Opening remarks by Dr. Arvind Gupta, DG, IDSA at Workshop on Kautilya
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  • October 18, 2012

    Event: Workshop on Kautilya

    National Security Adviser,
    Participants of the workshop,
    It gives me great pleasure to welcome you to the IDSA Workshop on Kautilya. I am particularly grateful to Shri Shivshankar Menon, the National Security Adviser, for readily agreeing to our request to inaugurate today’s event. Shri Menon has been a supporter of IDSA’s efforts to promote strategic thinking. His presence here today will give a boost to IDSA’s Project on Indigenous Historical Knowledge. The Workshop on Kautilya is the opening event.

    The workshop has been the brain-child of Col. P K Gautam. Col Gautam has been passionate about establishing the relevance of Kautilya’s Arthshastra in contemporary security studies. In a recent paper, Col Gautam has pointed out how Kautilya has not been treated unfairly in the academic fields of political science, realpolitik, geopolitics and statecraft. He has also made a case for scholars and policymakers to re-visit Kautilya and study his work from different dimensions. Col Gautam has worked hard for several months to organize this event.

    We hope to achieve three key goals from the workshop today. First, we would like to bring together Indian scholars and experts, who have been studying Kautilya and have more than passing interest in his work. The group of scholars, who have gathered today, will hopefully be expanded further.

    Second, we would like to establish that India has a long tradition of strategic thinking, which needs to be brought to light. Western scholars have held and many Indians agree that India has no culture of strategic thought. Nothing can be farther from the truth. We need to rediscover India’s strategic thought. We do not know enough abaout it. In the recent years Chinese strategic thinkers like Sun Tzu has become a rage with international scholars. Machiavelli, well known to many, is perhaps a minor figure when compared to Chanakya. Indian scholars of IR, political science, security studies, foreign policy should consciously base their research on Indian strategic thought and practices. Kautilya should get his well-deserved place in security studies within and outside the country. We hope that studies pertaining to indigenous historical thought will become more popular in the universities and think-tanks and younger scholars will be attracted to them.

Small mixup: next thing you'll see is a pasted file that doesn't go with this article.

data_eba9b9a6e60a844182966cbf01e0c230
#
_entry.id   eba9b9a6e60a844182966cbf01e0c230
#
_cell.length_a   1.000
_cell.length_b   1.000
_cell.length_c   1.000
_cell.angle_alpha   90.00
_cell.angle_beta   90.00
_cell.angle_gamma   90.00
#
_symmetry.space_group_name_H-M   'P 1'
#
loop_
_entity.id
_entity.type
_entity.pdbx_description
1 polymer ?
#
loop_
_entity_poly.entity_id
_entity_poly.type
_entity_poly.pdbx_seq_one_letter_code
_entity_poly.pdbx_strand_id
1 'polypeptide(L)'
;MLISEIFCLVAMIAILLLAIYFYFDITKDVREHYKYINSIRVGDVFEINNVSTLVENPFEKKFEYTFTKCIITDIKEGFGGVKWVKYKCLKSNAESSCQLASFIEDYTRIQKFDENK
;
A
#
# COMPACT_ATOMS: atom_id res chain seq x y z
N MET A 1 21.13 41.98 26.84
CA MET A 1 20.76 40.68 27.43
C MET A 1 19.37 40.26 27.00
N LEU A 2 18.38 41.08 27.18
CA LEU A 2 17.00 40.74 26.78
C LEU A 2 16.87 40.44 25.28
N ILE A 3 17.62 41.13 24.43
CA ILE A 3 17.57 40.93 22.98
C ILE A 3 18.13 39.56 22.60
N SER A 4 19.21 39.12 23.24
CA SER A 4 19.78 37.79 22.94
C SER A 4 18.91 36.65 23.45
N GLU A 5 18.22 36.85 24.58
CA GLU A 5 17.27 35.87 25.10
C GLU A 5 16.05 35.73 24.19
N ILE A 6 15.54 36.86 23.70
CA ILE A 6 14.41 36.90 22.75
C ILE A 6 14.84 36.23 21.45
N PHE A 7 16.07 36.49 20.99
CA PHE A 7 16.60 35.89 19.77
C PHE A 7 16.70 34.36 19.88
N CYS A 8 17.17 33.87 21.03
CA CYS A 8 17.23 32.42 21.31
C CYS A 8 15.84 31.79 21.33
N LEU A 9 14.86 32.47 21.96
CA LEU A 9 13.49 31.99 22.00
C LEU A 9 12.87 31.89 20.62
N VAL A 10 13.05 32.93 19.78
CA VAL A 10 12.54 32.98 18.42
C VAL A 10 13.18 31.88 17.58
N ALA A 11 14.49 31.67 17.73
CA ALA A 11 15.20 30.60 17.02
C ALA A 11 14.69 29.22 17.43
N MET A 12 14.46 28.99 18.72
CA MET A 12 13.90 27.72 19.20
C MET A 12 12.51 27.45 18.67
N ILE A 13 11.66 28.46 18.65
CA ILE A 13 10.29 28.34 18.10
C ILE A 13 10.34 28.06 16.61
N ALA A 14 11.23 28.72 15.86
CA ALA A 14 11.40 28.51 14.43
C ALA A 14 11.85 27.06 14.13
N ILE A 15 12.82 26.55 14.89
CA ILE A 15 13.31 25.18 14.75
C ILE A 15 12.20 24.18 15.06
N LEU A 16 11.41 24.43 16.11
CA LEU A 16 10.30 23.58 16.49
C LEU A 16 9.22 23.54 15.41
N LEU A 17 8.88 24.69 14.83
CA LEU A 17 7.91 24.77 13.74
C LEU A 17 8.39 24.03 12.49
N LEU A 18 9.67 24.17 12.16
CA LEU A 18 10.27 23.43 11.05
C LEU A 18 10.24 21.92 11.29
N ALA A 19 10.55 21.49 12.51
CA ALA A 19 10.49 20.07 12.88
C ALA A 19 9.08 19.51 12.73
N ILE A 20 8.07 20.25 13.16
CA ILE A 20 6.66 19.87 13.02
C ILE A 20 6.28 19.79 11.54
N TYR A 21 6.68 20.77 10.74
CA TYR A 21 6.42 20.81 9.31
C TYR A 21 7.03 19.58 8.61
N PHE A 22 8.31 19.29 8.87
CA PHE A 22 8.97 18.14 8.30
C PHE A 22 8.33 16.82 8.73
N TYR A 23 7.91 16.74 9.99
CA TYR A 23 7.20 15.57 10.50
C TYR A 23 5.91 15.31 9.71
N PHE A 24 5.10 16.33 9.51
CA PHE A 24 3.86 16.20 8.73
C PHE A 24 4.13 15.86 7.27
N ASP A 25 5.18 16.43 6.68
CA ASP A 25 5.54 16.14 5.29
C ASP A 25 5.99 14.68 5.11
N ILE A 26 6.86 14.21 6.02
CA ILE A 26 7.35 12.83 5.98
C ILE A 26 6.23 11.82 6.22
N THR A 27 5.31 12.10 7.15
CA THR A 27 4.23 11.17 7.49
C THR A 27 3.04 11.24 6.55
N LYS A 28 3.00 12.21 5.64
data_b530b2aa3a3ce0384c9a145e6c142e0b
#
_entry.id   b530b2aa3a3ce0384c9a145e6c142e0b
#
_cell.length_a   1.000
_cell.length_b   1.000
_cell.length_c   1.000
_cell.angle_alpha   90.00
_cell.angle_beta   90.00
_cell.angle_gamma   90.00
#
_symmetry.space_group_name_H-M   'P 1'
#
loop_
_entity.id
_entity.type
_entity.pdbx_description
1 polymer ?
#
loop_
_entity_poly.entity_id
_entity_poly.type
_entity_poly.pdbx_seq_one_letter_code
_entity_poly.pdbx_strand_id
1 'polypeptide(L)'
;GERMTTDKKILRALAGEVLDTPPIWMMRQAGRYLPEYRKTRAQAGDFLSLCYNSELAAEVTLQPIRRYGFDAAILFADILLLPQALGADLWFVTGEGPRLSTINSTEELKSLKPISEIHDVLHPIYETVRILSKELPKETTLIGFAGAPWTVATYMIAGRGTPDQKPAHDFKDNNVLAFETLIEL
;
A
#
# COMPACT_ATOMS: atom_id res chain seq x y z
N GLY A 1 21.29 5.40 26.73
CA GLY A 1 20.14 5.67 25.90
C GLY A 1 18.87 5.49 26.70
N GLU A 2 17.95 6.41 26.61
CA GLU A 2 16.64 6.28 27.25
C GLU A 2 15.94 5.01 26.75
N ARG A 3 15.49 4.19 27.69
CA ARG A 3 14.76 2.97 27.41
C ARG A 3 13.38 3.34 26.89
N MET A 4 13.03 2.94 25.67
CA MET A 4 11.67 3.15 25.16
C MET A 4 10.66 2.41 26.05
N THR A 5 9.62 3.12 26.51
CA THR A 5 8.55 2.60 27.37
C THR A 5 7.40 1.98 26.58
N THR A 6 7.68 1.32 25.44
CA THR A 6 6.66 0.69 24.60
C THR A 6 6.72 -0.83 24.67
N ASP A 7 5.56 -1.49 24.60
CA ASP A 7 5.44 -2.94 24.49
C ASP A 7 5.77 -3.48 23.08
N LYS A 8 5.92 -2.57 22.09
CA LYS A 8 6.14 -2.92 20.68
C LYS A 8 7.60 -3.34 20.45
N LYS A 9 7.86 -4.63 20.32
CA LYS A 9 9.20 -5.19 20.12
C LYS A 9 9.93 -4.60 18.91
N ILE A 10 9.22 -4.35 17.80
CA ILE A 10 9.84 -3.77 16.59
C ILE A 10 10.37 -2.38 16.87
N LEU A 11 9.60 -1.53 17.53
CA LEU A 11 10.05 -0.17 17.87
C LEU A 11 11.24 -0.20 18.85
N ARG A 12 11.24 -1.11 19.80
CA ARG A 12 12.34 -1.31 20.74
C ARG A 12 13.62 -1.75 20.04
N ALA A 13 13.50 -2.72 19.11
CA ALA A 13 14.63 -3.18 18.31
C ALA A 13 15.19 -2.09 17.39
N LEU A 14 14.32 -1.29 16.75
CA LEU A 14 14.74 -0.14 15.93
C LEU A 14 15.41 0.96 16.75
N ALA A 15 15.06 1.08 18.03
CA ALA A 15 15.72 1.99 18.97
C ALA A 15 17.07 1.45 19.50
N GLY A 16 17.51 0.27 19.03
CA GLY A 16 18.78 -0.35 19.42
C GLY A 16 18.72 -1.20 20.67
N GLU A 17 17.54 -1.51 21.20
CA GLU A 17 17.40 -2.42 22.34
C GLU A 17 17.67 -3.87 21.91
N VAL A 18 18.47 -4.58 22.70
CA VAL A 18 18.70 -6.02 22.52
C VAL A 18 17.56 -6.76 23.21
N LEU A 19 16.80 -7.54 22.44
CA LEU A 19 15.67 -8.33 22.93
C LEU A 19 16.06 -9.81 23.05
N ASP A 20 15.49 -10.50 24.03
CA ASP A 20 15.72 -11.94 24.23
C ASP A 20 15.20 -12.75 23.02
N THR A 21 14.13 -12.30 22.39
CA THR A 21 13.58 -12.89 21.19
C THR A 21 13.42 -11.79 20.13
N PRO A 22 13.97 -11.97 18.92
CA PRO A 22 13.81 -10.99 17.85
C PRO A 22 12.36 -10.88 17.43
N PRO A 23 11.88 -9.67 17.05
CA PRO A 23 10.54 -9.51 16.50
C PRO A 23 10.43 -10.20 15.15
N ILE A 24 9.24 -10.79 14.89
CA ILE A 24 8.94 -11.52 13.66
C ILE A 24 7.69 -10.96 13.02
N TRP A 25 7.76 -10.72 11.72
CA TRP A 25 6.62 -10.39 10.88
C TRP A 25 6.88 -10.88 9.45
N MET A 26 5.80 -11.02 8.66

Third, it is our hope that through the studies of Kautilya, impetus will be given to the study of regional literature, thinking of other Indian thinkers and strategists, who wrote and spoke in regional languages. We also need to rediscover the Panchtantra, the Mahabharata and Tamil Sangam literature to better appreciate Indian strategic thought.

    Although it is believed that Kautilya’s works were discovered in 1905, there are a few books in the British library which were published in the nineteenth century. For instance, there is reference in the catalogue to a book published by Capt N Chiefale on Kautilya published in Rome in 1825. In 1867, a book titled, Laghuchanikoraja Nitishastra was published in 1867 in Gujrat. In 1887, a book titled Chanakya was published in Paris by E.Maneoseur. In 1891, Ramachandra Ghosh published a book on Morals of Chanakya in Calcutta. These books are available in the British library. A serious effort should be made to collect and study these and other works and to explore whether there was an interest in Chanakya and his Arthshastra even in earlier times.

    India abounded in regional Chankayas too. A number of European travelers who came to India in 15th-16th century and visited different parts of India, have written about the kingdoms and rivalries among them. Some of these writings indicate the prevalence of practical thinking in different kingdoms.

    Today’s workshop is a modest first effort towards encouraging a systematic thinking on India’s strategic thought.

    I must add here that this effort will remain a one time affair unless it is supported by the government. We have to consciously launch academic programmes in the universities, improve the conditions of our archives and manuscripts to encourage the study of Sanskrit and Indian languages and preserve them. We also need more archival material for research Only then will a systematic study of indigenous historical knowledge can be promoted.

    I am most grateful to you for having taken time and encourage this workshop.

    Thank you.